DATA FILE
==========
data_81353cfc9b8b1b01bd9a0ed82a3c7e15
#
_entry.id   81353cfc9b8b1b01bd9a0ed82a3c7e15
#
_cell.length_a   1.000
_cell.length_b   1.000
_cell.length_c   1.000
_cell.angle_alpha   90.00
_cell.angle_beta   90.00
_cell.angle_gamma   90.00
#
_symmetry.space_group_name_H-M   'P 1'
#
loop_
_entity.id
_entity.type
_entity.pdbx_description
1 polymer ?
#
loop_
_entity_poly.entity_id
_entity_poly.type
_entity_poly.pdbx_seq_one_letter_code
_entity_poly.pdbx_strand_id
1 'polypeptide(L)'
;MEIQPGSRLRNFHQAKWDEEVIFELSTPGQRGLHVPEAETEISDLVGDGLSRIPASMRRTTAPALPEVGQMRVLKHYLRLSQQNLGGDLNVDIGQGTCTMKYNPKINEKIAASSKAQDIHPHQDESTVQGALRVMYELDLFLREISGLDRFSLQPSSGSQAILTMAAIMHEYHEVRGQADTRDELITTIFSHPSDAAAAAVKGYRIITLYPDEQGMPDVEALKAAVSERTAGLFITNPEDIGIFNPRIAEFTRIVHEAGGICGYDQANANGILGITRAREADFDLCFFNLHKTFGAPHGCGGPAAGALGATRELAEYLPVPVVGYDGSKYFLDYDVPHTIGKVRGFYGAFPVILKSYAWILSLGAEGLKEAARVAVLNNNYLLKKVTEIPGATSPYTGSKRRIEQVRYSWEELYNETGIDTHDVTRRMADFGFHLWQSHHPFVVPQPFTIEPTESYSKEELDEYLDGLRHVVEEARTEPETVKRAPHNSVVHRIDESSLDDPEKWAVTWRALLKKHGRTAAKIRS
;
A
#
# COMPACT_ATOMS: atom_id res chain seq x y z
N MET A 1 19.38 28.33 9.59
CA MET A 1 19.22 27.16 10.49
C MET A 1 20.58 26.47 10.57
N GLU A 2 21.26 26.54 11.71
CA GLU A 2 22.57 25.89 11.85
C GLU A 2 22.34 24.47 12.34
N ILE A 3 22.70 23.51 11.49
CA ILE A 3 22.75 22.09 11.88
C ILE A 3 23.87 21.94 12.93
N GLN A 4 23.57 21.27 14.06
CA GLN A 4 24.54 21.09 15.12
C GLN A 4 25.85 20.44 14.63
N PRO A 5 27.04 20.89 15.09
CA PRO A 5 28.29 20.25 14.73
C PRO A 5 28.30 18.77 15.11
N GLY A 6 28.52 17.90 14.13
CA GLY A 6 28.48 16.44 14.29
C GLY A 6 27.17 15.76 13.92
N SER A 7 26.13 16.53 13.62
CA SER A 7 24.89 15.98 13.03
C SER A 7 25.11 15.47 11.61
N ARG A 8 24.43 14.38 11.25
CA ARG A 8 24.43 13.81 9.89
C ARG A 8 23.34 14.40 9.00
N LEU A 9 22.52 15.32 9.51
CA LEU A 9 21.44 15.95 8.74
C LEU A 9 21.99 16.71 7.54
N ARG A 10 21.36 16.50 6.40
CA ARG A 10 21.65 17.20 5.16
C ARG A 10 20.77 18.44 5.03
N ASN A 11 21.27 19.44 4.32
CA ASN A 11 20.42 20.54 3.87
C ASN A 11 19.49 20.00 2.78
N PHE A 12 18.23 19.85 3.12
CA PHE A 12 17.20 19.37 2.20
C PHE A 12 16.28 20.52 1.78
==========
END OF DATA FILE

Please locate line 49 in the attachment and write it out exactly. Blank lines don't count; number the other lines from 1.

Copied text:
N SER A 7 26.13 16.53 13.62